Tuberculosis in undiagnosed children: What are the criteria to start treatment in Portugal?
S.. Martinsa,, , I.. Carvalhob, J.V.. Santosc,d, R.. Duartea,b,e,f
a Medical School, Porto University, Portugal
b Hospital Centre of Vila Nova de Gaia/Espinho, Portugal
c Department of Health Information and Decision Science, Faculty of Medicine, University of Porto, Portugal
d CINTESIS – Center for Health Technology and Services Research, Portugal
e Department of Clinical Epidemiology, Predictive Medicine and Public Health, Medical School, Porto University, Portugal
f EPIUnit Institute of Public Health, Porto University, Portugal

Dear Editor,

Worldwide, about 9 million individuals per year are newly infected with tuberculosis (TB), 1 million of which are children under 15 years of age.1 In Europe between 2000 and 2009, only 42.3% of patients with pediatric TB were assessed by culture, and only 39.9% of those tested were culture positive.1 In fact, the confirmation rate among pediatric cases was 19.2% in Europe in 20091 and 27.6% in Portugal from 2000 to 2009.2 The variability and low specificity of clinical and radiological findings of TB in children indicate the need for a high level of suspicion in pediatric patients.

In Portugal, TB is managed in the 67 tuberculosis outpatient centers. These centers are responsible for the management of all cases of TB and the screening of at-risk populations. The cases that are hospitalized are directed to these outpatient centers as soon as they are released from hospital.

Notification of all cases of TB to the National Tuberculosis Surveillance System (SVIG-TB) by the clinician is mandatory.

This study was designed to identify the criteria leading to the empirical start of antibiotic treatment in Portugal, without diagnostic confirmation, in children age < 6 years.

This study was based on the implementation of a web-based survey, through Medquest®, directed to doctors at the national level with experience in TB. Professionals’ experience with TB and specifically with TB in pediatric age was assessed. This survey included 30 multiple choice and simple answer questions, with all responses being anonymous.

The investigation was approved by the Ethics Committee of the EPIUnit-Institute of Public Health, University of Porto, Porto, Portugal.

The questionnaires were sent to all tuberculosis outpatient centers – two of them failed delivery. Of the 65 surveys sent, 29 (44.6%) were completed. Of the 29 responders, 20 (69%) were female. Mean age of the responders was 48.7 years, and mean clinical experience was 20 years (range, 2–38 years), including an average of 15.5 years of experience in TB management and 11.7 years in management of TB in children.

When asked about their criteria to start treatment in children under 6 years of age without diagnostic confirmation, 72% cited epidemiological context, 62% mentioned radiological abnormalities, and 55% cited clinical history and the results of immunological tests, including tuberculin and gamma-interferon assays.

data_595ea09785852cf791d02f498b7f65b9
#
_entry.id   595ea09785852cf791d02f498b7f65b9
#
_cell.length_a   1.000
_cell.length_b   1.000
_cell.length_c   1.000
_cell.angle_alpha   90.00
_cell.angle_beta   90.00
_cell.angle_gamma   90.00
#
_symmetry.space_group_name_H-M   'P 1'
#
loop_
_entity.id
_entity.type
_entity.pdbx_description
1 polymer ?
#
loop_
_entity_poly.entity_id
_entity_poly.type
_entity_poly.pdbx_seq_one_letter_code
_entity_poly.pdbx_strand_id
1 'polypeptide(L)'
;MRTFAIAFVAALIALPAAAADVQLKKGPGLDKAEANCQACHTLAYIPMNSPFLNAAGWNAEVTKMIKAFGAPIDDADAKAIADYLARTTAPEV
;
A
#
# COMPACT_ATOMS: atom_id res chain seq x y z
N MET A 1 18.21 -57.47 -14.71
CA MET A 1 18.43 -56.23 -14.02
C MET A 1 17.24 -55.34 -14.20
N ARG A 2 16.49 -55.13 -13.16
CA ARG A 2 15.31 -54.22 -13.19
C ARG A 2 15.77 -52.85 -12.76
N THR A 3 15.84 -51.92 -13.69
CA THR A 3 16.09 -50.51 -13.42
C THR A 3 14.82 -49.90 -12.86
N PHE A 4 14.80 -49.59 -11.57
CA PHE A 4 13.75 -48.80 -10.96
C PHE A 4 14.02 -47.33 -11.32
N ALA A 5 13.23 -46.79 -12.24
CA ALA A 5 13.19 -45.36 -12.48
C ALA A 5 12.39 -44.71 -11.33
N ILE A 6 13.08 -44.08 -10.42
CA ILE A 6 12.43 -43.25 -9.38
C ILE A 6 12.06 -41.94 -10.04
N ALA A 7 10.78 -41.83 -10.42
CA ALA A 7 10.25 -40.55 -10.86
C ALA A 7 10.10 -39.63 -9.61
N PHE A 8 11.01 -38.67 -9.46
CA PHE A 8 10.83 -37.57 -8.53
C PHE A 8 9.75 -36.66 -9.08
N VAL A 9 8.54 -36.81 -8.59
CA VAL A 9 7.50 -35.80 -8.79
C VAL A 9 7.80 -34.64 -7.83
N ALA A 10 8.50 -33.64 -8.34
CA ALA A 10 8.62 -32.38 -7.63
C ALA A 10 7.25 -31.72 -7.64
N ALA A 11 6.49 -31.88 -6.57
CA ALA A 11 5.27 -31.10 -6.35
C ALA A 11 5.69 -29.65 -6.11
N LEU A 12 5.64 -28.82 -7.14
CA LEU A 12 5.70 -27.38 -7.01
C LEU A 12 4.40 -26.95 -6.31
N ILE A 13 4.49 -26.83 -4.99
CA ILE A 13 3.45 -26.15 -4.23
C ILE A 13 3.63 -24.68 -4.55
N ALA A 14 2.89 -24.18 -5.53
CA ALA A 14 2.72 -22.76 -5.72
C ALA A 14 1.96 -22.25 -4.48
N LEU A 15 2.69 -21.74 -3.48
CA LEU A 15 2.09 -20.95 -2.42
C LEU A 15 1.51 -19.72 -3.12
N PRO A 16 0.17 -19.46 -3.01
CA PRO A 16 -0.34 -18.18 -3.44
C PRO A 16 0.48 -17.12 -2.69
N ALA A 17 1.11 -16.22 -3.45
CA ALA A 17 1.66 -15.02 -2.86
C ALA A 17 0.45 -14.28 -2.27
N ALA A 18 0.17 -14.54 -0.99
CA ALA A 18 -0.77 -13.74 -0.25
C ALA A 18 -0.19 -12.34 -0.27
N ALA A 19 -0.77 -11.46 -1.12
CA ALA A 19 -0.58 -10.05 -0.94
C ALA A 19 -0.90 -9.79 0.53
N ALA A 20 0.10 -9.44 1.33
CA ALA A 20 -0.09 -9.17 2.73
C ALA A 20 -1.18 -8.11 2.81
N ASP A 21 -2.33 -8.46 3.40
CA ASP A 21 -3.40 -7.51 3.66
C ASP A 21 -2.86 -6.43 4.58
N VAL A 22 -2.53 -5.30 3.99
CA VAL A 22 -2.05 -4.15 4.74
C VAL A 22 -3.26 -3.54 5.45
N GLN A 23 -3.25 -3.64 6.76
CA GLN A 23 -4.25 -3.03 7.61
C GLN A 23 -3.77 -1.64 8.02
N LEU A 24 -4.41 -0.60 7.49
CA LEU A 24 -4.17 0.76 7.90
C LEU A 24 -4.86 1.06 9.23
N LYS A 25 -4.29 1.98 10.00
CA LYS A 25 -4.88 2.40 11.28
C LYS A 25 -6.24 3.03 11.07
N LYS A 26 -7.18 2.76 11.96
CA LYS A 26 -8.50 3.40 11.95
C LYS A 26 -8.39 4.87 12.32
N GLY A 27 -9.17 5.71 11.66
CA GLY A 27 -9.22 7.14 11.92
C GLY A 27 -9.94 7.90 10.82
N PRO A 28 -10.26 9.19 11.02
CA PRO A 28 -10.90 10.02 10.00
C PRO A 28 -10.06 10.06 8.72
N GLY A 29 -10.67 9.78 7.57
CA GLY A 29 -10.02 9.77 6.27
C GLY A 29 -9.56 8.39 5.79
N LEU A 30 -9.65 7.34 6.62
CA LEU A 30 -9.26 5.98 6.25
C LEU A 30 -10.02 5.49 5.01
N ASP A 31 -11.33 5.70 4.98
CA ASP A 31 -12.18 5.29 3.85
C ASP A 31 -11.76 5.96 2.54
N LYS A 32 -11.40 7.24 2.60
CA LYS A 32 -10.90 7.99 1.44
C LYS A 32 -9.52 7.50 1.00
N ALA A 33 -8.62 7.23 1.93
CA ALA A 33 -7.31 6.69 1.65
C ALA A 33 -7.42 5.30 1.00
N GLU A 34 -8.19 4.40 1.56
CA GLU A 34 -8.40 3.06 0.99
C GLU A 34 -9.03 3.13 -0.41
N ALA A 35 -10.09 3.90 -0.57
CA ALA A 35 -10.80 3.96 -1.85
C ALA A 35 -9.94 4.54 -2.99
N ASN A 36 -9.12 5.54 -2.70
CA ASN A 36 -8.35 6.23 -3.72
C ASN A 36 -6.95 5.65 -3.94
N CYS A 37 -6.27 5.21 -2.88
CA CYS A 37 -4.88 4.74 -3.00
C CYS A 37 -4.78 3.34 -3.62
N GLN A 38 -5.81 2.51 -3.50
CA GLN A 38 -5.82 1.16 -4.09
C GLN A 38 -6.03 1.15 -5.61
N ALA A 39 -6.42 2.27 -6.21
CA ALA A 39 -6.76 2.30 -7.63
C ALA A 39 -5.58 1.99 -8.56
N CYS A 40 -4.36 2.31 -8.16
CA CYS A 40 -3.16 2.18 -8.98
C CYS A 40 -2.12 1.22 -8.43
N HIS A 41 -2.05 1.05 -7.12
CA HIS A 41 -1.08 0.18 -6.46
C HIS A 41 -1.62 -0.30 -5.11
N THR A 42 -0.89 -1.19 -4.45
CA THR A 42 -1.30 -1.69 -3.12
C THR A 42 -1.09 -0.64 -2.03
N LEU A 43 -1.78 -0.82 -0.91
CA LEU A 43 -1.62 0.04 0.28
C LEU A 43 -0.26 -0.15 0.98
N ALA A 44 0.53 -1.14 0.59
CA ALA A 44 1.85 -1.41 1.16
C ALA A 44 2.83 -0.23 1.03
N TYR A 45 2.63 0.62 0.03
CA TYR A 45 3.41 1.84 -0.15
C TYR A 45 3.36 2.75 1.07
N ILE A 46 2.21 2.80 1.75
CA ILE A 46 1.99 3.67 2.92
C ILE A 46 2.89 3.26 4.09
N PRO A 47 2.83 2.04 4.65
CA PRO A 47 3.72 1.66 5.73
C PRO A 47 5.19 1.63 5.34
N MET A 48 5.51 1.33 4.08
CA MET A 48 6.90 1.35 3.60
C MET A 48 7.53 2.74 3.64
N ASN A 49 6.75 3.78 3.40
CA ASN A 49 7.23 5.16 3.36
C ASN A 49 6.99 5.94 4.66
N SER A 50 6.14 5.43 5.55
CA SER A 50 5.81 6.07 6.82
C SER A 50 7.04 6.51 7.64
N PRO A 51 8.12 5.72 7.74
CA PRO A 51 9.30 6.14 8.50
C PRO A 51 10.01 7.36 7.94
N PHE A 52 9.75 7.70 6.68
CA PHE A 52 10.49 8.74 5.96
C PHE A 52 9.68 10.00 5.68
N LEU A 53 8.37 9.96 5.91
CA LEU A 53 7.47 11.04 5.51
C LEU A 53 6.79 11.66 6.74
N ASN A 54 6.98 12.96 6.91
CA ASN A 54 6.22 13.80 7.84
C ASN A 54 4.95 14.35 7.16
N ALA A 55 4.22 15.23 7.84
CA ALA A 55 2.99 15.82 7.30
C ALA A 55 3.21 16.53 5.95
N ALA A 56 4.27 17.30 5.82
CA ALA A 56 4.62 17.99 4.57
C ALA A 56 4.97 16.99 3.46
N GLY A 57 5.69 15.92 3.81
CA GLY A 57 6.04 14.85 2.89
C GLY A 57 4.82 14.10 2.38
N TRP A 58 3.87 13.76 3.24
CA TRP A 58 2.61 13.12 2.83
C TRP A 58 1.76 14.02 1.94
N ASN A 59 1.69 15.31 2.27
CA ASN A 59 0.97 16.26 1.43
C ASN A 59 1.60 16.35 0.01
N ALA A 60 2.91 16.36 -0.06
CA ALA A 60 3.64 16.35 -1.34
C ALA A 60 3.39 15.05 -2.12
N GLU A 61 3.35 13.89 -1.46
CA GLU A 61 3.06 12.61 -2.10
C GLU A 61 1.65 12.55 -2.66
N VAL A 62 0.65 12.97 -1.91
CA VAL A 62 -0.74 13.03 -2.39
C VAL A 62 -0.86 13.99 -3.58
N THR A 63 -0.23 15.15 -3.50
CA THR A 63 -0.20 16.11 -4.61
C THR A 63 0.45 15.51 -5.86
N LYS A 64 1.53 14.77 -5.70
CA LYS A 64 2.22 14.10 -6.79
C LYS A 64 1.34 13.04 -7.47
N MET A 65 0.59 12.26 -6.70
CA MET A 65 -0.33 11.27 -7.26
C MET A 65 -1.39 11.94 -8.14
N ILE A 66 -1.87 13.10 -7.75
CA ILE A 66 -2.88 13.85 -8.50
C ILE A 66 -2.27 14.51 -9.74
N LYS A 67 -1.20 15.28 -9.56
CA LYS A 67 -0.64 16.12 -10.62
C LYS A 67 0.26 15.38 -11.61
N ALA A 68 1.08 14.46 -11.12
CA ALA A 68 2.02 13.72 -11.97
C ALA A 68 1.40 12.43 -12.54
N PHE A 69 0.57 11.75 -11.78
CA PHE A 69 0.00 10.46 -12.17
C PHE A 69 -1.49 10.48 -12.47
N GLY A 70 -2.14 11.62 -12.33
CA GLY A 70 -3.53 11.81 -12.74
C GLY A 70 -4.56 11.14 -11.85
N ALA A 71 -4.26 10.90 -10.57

Factors associated with epidemiological context cited as the most important in the decision to start treatment included history of exposure (n = 25, 86%), immunodeficiency (n = 17, 59%) and country of origin with a high prevalence of TB (n = 16, 55%). Radiological criteria included chest radiography, cited by 76% of responders, followed by computerized axial tomography (33%). The most valuable imaging findings were nodules and cavities (96%), adenopathies (41%), pleural effusion (41%) and “tree-in-bud” appearance (26%).

Clinical determinants associated with the decision to start treatment included sustained fever (55%), respiratory symptoms (41%) and failure to thrive (34%). The average time window considered for these symptoms was 36.5 days (range, 7 days to 3 months).

Immunological tests considered relevant to the decision to treat included tuberculin tests (41%) and interferon gamma assays (28%).

History of exposure to a patient with active disease and the presence of clinical and radiological changes associated with disease progression were considered especially valuable in determining whether to treat. Although the radiological changes perceived as most suggestive of TB are not commonly presented under 6 years of age for TB, all findings are in agreement with proposed criteria for early treatment of TB in children under 6 years of age.3, 4

One weakness of our study is that we only received 44.6% of the questionnaires sent. A wider study should be undertaken which includes hospital Pediatricians.

Author contributions

Sara Martins initiated this research study and collaborated in all stages. Isabel Carvalho revised the questionnaire. João Vasco Santos facilitated the use Medquest for writing the questionnaire and gave support to putting it into practice. Raquel Duarte supervised all aspects of this work.

Conflict of interest

There is no conflict of interest.

Corresponding author. up200901370@med.up.pt

Bibliography
1
Childhood tuberculosis in the European Union/European Economic Area, 2000 to 2009. Euro Surveillance: Bull Europeen sur les maladies transmissibles = Euro Commun Dis Bull. 2011; 16(12):. Available online: http://www.eurosurveillance.org/ViewArticle.aspx?ArticleId=19825
2
Confirming the diagnosis of tuberculosis in children in Northern Portugal. Int J Tuberculosis Lung Dis: Off J Int Union Against Tuberculosis Lung Dis. 2014; 18(5):531-3.
3
Description of pediatric tuberculosis evaluated in a referral center in Istanbul Turkey. Yonsei Med J. 2012; 53(6):1176-82.
4
Investigation and control of tuberculosis incidents affecting children in congregate settings. Stockholm: ECDC; 2013. Available online: http://www.ecdc.europa.eu/en/publications/Publications/guidance-investigation-control-tb-incidents-children-in-congregate-settings.pdf

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